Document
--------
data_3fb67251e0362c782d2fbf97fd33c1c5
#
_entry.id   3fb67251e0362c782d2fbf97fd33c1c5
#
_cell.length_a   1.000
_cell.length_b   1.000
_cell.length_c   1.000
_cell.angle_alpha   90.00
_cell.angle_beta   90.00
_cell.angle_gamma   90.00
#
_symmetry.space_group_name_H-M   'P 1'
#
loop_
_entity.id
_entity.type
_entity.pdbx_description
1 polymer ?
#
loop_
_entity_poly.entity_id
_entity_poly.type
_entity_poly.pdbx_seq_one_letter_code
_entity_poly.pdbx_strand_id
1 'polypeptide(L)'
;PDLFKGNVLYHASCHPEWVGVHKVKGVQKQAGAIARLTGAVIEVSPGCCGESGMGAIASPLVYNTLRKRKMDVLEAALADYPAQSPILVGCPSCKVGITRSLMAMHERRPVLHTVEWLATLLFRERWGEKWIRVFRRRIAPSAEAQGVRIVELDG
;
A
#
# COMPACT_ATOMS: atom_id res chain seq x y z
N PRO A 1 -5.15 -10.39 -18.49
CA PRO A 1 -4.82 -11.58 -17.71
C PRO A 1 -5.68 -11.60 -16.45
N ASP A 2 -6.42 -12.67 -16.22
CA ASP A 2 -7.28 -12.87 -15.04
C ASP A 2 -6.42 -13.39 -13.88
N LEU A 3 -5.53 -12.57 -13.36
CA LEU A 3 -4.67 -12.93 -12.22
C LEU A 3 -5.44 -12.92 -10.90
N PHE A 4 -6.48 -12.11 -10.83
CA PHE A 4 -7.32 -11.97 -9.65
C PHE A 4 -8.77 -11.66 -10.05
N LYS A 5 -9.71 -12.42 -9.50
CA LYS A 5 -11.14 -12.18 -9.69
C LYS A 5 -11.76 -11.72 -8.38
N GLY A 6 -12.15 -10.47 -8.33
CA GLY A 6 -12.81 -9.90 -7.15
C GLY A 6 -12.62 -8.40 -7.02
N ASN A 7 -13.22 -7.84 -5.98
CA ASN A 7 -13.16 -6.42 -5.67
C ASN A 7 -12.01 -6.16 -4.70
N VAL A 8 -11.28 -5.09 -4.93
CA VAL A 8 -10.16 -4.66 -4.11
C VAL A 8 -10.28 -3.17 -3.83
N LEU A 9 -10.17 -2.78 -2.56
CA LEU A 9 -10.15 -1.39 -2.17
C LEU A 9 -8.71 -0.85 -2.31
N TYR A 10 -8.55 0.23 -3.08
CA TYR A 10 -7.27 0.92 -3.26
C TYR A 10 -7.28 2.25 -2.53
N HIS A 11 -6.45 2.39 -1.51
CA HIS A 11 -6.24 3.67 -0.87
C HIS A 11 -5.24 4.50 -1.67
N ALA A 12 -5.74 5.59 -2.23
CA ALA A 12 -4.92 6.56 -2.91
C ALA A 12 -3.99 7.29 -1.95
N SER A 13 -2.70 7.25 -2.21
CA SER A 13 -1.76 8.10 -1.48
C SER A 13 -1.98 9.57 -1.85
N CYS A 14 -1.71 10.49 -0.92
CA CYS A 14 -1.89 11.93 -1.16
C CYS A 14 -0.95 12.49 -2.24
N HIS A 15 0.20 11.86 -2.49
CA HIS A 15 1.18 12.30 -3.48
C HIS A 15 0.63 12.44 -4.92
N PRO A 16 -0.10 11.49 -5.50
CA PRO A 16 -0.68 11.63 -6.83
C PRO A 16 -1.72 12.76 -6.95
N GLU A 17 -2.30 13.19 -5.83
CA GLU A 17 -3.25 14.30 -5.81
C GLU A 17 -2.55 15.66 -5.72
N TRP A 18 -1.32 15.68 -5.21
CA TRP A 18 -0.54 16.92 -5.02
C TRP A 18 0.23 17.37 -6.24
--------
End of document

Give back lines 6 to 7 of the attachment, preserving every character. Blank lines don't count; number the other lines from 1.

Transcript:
_cell.length_b   1.000
_cell.length_c   1.000